Kirchhoff's Laws are two fundamental principles used to analyze electrical circuits, named after Gustav Kirchhoff, a German physicist. The two laws are:

- Kirchhoff's Current Law (KCL): It states that the total current flowing into a junction (or node) in an electrical circuit is equal to the total current flowing out of that junction. In other words, the algebraic sum of currents at any junction in a circuit is zero.
- Kirchhoff's Voltage Law (KVL): It states that the sum of the electromotive forces (EMFs) and voltage drops around any closed loop in a circuit is equal to zero. In simpler terms, the sum of the voltages across all elements (such as resistors, capacitors, and inductors) in a closed loop is equal to the total voltage supplied by the sources in that loop.

Kirchhoff's laws are essential tools for analyzing and solving complex electrical circuits. They are based on the principles of conservation of charge (KCL) and conservation of energy (KVL), and they form the foundation of circuit analysis techniques. By applying Kirchhoff's laws, engineers can determine currents, voltages, and power distributions within circuits, enabling the design and troubleshooting of electronic systems.

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Kirchhoff’s Current Law

Kirchhoff's Current Law (KCL) is a fundamental principle in electrical engineering and physics. It states that at any node (junction) in an electrical circuit, the sum of currents entering the node equals the sum of currents leaving the node. In other words, the algebraic sum of currents entering a node is zero.

Mathematically, KCL can be expressed as:

ΣI_in = ΣI_out

Where:

- ΣI_in is the sum of currents entering the node.
- ΣI_out is the sum of currents leaving the node.

It is important to first understand the concept of nodes in a circuit. When more than two elements are connected at a point, this point is called a node. In Figure 5.1 we labeled points a, b and c, but b is the only node since it is attached to three elements. The bottom point is also a node but more often referred as a ground.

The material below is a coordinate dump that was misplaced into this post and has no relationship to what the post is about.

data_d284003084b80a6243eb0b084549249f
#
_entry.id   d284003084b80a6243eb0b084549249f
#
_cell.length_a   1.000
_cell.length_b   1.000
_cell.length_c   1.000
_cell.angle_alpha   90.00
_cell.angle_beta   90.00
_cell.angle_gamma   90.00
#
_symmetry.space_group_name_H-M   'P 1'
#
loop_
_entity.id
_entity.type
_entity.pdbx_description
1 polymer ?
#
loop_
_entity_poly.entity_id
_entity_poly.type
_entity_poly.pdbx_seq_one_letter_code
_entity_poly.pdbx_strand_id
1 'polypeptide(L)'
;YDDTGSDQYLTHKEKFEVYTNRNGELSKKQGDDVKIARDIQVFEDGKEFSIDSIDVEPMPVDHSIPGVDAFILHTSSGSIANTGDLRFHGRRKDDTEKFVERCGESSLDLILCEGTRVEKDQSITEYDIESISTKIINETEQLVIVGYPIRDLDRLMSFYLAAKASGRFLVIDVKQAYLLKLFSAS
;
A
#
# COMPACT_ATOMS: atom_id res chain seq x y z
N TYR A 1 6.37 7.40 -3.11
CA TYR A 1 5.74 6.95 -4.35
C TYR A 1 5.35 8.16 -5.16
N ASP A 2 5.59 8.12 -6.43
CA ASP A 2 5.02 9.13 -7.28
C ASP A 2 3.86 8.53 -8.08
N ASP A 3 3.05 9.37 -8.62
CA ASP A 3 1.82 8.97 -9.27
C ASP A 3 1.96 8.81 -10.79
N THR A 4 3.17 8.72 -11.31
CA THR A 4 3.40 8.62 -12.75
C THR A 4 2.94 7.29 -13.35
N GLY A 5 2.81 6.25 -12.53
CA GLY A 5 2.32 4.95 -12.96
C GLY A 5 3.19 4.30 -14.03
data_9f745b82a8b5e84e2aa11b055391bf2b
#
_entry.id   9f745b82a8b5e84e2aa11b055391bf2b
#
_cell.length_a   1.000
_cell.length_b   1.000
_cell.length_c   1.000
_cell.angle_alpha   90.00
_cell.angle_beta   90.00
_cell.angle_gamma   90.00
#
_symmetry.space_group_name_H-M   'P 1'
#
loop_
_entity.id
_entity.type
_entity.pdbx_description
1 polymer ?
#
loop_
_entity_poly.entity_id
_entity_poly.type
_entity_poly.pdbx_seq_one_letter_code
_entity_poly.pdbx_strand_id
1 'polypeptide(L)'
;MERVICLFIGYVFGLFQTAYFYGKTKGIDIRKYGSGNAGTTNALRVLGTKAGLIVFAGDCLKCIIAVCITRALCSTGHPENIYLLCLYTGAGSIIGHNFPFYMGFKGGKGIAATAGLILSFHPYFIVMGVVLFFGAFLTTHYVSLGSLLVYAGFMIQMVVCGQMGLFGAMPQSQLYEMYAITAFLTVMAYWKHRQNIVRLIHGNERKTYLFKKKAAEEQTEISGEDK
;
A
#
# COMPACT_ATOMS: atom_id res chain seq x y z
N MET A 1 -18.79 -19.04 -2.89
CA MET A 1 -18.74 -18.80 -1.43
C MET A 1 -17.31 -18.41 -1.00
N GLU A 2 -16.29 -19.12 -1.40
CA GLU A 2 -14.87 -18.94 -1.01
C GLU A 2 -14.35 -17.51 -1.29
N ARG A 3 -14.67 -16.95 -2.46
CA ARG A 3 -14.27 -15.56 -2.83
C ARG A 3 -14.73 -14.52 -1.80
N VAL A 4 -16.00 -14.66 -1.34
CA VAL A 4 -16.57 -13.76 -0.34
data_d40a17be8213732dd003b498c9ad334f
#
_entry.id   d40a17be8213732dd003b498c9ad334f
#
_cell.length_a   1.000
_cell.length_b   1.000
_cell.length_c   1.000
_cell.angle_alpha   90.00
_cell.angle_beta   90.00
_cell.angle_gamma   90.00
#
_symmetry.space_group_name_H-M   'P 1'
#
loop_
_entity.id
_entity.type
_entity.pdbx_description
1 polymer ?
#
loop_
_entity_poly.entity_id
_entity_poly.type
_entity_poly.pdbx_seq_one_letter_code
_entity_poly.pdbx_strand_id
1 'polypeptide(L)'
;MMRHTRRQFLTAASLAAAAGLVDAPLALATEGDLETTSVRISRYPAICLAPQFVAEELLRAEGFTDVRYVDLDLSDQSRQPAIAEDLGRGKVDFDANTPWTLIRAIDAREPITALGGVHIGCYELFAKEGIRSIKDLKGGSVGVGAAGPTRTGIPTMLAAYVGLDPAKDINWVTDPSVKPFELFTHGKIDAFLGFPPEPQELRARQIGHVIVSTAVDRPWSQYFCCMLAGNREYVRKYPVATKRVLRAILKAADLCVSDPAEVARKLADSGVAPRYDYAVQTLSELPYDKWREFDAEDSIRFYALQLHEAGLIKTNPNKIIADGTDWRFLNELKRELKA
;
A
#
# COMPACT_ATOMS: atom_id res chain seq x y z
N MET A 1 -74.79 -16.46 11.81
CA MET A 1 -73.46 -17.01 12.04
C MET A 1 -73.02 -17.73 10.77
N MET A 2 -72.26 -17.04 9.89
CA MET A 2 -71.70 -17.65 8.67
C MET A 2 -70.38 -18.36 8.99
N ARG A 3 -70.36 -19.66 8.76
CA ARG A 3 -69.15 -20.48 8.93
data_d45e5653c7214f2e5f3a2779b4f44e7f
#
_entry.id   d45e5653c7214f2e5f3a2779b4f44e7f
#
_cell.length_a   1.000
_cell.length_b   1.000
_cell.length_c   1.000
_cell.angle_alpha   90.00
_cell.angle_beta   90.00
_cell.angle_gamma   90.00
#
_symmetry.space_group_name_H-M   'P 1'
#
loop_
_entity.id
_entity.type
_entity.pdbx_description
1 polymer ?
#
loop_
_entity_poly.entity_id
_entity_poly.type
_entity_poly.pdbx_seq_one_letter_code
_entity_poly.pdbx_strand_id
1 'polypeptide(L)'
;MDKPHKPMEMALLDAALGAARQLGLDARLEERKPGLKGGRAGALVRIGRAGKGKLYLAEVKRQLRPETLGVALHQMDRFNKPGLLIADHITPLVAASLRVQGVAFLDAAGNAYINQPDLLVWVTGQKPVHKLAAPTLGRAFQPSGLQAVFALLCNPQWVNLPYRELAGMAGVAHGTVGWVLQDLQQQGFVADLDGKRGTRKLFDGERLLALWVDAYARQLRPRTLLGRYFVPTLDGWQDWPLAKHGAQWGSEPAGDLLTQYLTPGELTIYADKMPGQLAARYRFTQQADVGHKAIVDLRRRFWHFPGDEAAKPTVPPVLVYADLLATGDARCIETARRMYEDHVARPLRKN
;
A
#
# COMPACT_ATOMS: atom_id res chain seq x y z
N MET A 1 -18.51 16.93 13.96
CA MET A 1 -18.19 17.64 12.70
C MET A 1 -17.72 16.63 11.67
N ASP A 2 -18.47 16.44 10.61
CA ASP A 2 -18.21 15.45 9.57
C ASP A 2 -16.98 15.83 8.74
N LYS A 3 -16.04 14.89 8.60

* Figure 5.1: Electrical node of a circuit*

Kirchhoff’s Current Law, or KCL states that the net current of a node is always equals to 0. On the circuit diagram it means at node b the algebraic sum of I1, I2 and I3 is zero.

At **node b: I _{1} + (-I_{2}) + I_{3} = 0 **

The three currents on the diagram are arbitrarily assigned, and from the equation we noticed currents can be positive or negative, this is only to do with the definition of current directions. For example, if we set current flowing into the node as positive, then I2 will be negative since it is flowing out. If I2 was drawn on the opposite direction, then we put a positive sign as well.

Kirchhoff’s Voltage Law

Kirchhoff's Voltage Law (KVL) is one of the fundamental principles used in electrical circuit analysis. It states that the sum of the voltages around any closed loop in a circuit is equal to zero. In other words, the algebraic sum of the voltage rises and voltage drops encountered as you traverse a closed loop in a circuit is zero.

Mathematically, KVL can be expressed as:

ΣV = 0

Where:

- ΣV is the sum of the voltages around the closed loop.
- This sum includes both voltage sources (emf) and voltage drops across passive elements like resistors, capacitors, and inductors.

KVL is based on the principle of conservation of energy, which states that energy cannot be created or destroyed, only transformed from one form to another. Therefore, the total energy input into a closed loop in a circuit (represented by voltage sources) must be equal to the total energy consumed (represented by voltage drops across circuit elements).

To apply Kirchhoff’s Voltage Law (KVL), we need to understand the definition of a loop, which is defined as a closed path in a circuit. The circuit drawn in Figure 5.2 has three loops.

* Figure 5.2: The loops in a circuit*

KVL states that for any loop in a circuit, the algebraic sum of all voltages equals to 0. According to the law, we can write the loop equations for all three loops specified in the circuit. Note that the voltage polarities are determined based on your arbitrarily assigned loop orientations.

Loop a:

**V _{S }+ (-V_{R1}) + (-V_{R2}) = 0**

Loop b:

** V _{R2 }+ (-V_{R3}) + (-V_{R4}) = 0**

Loop c:

**V _{S }+ (-V_{R1}) + (-V_{R3}) + (-V_{R4}) = 0**

Kirchhoff’s laws are fundamental concepts in circuits and can be used to solve complex circuit problems. In this tutorial, the goal is to understand the basic concepts of Kirchhoff’s laws from an experimental perspective, and no significant calculations are involved in this section.

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